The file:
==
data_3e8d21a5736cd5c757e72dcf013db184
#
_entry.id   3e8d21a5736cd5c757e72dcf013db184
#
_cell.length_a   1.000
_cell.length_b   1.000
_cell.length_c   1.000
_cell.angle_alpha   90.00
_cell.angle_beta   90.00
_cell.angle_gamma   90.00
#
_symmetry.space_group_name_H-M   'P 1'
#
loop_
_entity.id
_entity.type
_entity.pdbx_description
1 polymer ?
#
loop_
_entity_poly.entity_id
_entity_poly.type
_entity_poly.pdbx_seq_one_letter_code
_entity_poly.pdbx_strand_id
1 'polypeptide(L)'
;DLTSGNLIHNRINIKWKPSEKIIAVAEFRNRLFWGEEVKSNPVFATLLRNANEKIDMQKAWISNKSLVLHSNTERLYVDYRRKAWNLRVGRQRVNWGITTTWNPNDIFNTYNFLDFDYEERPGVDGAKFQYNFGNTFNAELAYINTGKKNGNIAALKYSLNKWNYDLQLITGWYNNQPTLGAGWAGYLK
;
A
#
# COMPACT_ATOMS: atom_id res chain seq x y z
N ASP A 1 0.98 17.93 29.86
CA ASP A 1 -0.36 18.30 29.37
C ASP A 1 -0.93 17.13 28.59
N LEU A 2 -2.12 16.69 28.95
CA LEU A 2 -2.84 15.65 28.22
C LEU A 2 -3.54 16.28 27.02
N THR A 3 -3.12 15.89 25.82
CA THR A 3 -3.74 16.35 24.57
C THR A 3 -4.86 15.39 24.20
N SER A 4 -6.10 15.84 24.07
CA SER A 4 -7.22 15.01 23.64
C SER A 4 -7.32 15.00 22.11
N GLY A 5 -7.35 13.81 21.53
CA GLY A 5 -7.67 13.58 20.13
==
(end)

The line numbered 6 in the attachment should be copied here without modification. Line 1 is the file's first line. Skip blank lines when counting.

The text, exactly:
_cell.length_b   1.000